Interview: Motherhood's Anthony Edwards

If you’ve read my interview with Katherine Dieckmann and Uma Thurman, you know Uma’s parting words were “Live long and prosper.” Apparently she’s not the only Star Trek fan in Motherhood. The first thing Anthony Edwards did when he sat down at the table was run his fingers over the metallic mesh table runner and say, “This is a little Star Trek-y.’ What makes this whole Star Trek thing even stranger is that during my one-on-one with Dieckmann she told me she has no interest in sci-fi when it comes to writing.

Don’t expect anymore out-of-this-world talk in this interview because Motherhood cannot be more different from Star Trek. Edwards plays Avery, the husband of the super-stressed mother of two Eliza (Thurman). He’s a loving father but a bit absentminded. Edwards may not be as forgetful as his character, but admits he has a little Avery in him, which is understandable considering how much he has on his plate.

On top of Motherhood, Edwards just wrapped the Rob Reiner comedy Flipped and plans to run the New York Marathon with the charity Shoe4Africa. The proceeds will go to building a children’s hospital in Kenya. ER may be long gone, but Edwards still has some Dr. Greene in him!

How much are you like your character Avery?

Edwards: Same height. He has slightly less hair than I do. I think very much like, in that, you know, I mean I just related to the material. It seems like everything my wife had ever said to me. Like ‘What, are you forgetting everything?’ And also, just that kind of relationship thing of how things happen when you have children and it gets messy and dirty and well-intentioned isn’t always good enough and yet it is ultimately, but at times it just doesn’t seem like it so expectations and frustrations get, get very dramatic. Also the thing that happens when you’re a parent is our world gets really focused. You know, if you don’t step back and breathe or get a moment from it, you know, people end up beating their children. [Laughs] No! You know, bad analogy.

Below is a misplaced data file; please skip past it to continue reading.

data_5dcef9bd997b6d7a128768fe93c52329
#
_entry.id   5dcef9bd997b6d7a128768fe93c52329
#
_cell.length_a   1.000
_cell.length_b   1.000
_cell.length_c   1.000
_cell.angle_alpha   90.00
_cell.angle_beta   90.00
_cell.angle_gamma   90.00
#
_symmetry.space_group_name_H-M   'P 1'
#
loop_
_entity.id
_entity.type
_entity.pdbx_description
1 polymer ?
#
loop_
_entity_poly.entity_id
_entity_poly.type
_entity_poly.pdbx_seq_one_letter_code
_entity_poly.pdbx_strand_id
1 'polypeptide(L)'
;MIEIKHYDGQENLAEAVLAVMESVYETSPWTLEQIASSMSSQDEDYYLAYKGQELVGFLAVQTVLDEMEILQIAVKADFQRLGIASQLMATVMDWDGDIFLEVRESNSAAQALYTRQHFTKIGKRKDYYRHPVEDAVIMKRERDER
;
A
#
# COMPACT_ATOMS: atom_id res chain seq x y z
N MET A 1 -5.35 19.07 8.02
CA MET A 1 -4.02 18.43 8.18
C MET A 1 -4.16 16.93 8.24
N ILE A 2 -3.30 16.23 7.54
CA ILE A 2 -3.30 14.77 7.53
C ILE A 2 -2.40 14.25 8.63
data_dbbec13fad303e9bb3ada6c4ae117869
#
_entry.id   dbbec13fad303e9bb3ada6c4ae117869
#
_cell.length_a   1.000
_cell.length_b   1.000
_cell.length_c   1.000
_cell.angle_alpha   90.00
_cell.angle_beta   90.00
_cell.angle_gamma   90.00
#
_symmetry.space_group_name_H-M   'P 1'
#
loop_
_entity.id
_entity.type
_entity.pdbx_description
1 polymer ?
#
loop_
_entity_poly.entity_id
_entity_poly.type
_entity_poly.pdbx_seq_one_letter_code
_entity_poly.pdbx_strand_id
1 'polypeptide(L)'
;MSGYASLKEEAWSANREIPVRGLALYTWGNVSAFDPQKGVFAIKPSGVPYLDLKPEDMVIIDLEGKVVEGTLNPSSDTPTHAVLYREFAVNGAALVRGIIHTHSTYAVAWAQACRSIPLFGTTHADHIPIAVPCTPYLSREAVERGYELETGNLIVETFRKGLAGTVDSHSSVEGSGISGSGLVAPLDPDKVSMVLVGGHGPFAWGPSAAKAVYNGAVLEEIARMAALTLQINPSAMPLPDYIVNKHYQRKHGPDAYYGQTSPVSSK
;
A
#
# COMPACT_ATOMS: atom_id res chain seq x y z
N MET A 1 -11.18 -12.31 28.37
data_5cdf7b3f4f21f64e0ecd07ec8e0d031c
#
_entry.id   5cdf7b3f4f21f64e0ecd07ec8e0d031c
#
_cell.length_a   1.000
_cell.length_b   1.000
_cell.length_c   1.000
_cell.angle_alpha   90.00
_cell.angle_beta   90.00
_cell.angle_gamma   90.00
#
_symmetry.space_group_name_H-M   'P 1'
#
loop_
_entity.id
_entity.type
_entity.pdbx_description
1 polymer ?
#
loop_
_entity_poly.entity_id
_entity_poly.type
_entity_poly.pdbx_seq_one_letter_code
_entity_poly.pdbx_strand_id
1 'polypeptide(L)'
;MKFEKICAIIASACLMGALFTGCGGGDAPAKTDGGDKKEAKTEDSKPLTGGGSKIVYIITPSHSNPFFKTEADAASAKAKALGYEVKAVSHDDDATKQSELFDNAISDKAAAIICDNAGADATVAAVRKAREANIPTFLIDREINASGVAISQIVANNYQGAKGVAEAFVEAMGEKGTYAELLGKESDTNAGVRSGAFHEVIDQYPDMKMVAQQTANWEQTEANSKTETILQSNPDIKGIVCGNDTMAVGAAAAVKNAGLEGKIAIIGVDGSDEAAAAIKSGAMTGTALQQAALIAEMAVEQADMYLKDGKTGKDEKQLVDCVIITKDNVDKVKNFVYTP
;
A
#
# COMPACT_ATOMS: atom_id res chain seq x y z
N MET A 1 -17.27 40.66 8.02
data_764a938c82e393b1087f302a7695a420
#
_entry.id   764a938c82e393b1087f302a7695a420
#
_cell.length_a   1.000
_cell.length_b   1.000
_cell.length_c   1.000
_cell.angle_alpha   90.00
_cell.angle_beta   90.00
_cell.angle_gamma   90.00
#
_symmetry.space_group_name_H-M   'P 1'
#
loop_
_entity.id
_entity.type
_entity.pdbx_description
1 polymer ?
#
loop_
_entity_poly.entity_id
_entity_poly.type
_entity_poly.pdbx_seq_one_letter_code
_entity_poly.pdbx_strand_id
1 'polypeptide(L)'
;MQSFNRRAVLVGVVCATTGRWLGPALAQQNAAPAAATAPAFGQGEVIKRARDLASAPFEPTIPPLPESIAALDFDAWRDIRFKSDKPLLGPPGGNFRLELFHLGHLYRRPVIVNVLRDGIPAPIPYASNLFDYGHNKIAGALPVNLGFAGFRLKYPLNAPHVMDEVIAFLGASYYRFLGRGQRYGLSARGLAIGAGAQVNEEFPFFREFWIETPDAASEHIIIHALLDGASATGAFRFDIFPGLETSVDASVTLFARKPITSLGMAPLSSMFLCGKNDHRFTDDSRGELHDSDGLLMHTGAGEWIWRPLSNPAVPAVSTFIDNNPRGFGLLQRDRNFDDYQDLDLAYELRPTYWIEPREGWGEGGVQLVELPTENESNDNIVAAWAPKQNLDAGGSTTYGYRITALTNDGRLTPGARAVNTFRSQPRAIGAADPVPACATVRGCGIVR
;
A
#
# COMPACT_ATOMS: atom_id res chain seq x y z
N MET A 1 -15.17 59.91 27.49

What were the best parts of working on a female dominated set?

Edwards: It’s just like being at home! I live in a very female dominated world. And happily because, you know, I think that’s kind of where we are culturally in what the kind of stories that we’re telling and what’s important now and maybe it’s cause the organization I work with is about empowerment of women in Africa through sport and coming out of the fact that, you know, if you’re going to have a fundamental health or educational change in a continent like Africa, which needs so much, only through the leadership of women is that going to change. And that’s something that people – I mean, it’s very topical. So the fact that Katherine Dieckmann was able to get the money to make this movie makes sense because this is something that’s important to us. What is the role of mothers and women in our world and how do we relate to them without first understanding them dramatically or letting them be part of the story? I mean, that’s how we start everything. You know, you take the stigma away by actually talking about it. Someone said, but like, are men going to go to this movie? The joke response is ‘Yeah, if they want to get laid.’ Like, who decides what movies you’re going to ultimately see? You know, in my world it’s my wife. That’s it. And it’s okay, you don’t lose anything for being a man if, you know, if that’s part of your life.

You have four children. What’s been the hardest thing about parenting for you?

Edwards: For me the hardest thing is keeping my own prejudices and expectations out of it because you have – it’s that thing of like not wanting to become your parents but you do, you have to in sense. It’s difficult to keep that perspective I think as a parent, to know your boundaries as to what’s good parenting or just projecting your own expectations on your kids. That’s the hardest.

Have your kids seen the film?

Edwards: My daughter has. She was at Sundance with me. She liked it, a lot. She liked Minnie a lot. She was obsessed with Minnie. It’s all about Minnie.

Do you have a favorite scene in the movie?